NY Bloomer Girls at A. J. & G. Park

Women have been playing baseball in the New York metropolitan area almost as long as baseball itself has been in existence.

Shortly after the first professional men’s teams formed in the late 1860s, women began forming various recreational “base ball” clubs. Then in 1910, ballplayers Dan Whalen, Joe Manning, and Eddie Manning formed the New York Bloomer Girls, a team that was to have many successes in the following 23 years.

 


 

1914_0810BLOOMER GIRLS DREW BIG CROWD

And Dansforths Were So Cruel and Ungallant as to Pound the Ball All Over the Lot and Win the Game.

No friend you’re laboring under a


misapprehension. Possibly you’ve been misinformed. J. & G. park was not the scene of a suffragette meeting Saturday afternoon. Nor was it an assemblage to protest the European war. It was merely the occasion of the New York Bloomer Girls first visit to Fulton county to contest for baseball honors with Denny Lake’s aggregation of diamond artists.

The game was witnessed by one of the largest crowds of the season, including a large number of the fair sex who evidently thought the Bloomer Girls would lay low the mighty Dansforths. It was also noticeable that among the men present there were a large number of new faces whom apparently only the ladies could induce to attend the game. Many there were present who had never seen women try conclusions with the national game and to see them garbed in bloomers, swing at the ball, run the bases and chase after balls was to say the least a novelty and source of much amusement.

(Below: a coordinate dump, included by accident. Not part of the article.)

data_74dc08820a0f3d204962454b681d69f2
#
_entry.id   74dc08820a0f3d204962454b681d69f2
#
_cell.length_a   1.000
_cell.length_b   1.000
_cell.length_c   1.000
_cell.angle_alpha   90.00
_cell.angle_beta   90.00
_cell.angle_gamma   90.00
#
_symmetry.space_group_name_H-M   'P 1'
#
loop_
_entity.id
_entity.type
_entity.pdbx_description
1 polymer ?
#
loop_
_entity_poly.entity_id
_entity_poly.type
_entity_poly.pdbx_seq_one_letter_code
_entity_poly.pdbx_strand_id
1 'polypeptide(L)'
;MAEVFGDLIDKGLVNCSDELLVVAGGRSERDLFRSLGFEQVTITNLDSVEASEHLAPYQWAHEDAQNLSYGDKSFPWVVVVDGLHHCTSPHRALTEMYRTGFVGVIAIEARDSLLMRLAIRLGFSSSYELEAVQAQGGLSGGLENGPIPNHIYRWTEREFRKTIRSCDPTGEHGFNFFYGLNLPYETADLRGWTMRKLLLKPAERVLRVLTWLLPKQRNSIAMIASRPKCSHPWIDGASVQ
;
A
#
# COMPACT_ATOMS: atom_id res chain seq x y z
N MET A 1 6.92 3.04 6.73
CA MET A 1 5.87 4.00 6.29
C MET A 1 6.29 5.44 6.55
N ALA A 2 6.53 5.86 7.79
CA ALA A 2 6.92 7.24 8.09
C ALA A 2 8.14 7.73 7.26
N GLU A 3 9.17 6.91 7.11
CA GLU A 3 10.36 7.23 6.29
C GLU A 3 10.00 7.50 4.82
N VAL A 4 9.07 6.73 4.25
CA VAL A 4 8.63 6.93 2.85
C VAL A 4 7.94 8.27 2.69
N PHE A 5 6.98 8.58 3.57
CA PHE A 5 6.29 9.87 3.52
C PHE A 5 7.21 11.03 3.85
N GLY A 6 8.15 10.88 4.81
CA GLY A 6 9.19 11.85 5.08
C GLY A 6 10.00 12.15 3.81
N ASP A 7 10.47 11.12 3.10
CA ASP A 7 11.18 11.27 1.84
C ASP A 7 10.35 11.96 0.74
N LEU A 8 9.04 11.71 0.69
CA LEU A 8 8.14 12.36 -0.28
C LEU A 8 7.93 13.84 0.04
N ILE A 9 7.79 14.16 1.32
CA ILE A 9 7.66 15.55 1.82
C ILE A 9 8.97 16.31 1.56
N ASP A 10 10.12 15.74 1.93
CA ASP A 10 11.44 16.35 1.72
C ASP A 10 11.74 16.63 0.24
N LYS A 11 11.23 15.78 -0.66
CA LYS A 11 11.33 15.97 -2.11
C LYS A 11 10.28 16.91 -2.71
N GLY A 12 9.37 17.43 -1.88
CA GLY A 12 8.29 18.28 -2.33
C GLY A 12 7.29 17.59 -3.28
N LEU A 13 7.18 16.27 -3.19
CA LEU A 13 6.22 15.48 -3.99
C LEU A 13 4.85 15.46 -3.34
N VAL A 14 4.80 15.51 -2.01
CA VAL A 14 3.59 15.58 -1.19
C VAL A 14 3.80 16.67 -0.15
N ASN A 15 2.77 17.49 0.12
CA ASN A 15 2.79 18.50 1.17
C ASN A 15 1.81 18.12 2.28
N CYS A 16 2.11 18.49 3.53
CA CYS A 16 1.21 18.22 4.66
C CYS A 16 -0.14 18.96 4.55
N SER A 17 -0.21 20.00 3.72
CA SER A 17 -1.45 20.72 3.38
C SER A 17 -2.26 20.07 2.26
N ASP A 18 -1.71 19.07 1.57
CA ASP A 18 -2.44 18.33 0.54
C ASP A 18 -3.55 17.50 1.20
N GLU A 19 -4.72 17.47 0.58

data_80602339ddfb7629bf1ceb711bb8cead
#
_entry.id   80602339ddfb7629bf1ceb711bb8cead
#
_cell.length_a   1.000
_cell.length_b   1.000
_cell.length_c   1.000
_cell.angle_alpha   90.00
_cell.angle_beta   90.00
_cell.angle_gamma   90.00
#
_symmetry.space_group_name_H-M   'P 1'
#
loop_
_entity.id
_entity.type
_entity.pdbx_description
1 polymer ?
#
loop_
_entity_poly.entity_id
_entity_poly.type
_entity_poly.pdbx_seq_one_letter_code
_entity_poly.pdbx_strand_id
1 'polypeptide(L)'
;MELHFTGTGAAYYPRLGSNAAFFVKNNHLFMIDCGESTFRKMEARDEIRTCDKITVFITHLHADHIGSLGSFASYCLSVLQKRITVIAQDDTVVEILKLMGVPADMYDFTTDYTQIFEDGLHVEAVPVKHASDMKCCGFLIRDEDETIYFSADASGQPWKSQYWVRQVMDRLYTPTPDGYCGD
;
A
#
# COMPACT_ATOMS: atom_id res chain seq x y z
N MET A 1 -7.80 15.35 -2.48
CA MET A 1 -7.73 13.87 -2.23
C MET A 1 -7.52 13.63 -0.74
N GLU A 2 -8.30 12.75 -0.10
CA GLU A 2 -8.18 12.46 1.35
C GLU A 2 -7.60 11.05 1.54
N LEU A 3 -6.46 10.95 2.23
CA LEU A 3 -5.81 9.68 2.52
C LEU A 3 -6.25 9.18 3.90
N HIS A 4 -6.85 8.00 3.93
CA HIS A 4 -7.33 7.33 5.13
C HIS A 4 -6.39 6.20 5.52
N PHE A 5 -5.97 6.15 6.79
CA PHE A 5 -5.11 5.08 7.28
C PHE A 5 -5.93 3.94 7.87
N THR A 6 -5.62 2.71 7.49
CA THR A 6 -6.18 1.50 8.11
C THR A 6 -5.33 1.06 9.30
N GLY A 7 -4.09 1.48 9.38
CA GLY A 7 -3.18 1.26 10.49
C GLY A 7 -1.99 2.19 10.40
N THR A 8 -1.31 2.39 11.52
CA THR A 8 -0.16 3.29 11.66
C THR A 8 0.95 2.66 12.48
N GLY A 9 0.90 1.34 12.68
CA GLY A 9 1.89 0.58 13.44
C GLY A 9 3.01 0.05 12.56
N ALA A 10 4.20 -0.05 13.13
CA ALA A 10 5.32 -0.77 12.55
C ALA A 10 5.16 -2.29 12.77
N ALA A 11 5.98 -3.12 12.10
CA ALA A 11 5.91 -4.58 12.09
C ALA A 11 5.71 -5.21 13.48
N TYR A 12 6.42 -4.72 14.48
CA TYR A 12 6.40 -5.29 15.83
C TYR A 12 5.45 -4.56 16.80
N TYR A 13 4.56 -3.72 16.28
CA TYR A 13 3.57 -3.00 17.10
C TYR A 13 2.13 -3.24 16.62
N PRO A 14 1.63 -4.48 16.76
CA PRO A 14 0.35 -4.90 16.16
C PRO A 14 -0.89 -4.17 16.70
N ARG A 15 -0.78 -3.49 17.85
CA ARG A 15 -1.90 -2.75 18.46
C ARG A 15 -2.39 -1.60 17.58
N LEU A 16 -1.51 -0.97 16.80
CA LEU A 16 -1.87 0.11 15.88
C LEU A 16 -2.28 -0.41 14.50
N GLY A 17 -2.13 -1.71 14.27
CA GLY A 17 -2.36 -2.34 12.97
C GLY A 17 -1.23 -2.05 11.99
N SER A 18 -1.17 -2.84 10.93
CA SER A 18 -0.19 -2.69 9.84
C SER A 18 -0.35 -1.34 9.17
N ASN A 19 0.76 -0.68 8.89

“Toots” Andres started  twirling the game for the visitors and threw the ball over the plate with the same degree of accuracy as her opponent, although the “cruel” men used no discretion in tasting her offerings.  Estelle Fuss, who covered the initial sack, was the star of the game and manipulated the leather covered sphere with great skill, winning the admiration of the fans. Loretta Shanley at center field also distinguished herself in the second inning by pulling down a long fly which the bashful “Fink” pounded mercilessly into the outer garden. he maltrea

Hollie started the game for the Dansforths and before the end of the game, Hunt, Clay, Harding and Devine served them over for the girls. “Fink” and Hollie also performed behind the bat while the rest of the lineup was changed so often as to make it well night impossible to watch the lightning change artists. Grimshaw played first during the first sessions and the way he maltreated the girls was a shame. The conclusion of the game found the score to be 17 to 10 in favor of the locals and some actually declared that the Dansforths loosened up during the latter part of the game.

Jimmy Glynn umpired the contest and not a few dared to say that some dirt must have blown into his eyes on several occasions.


 

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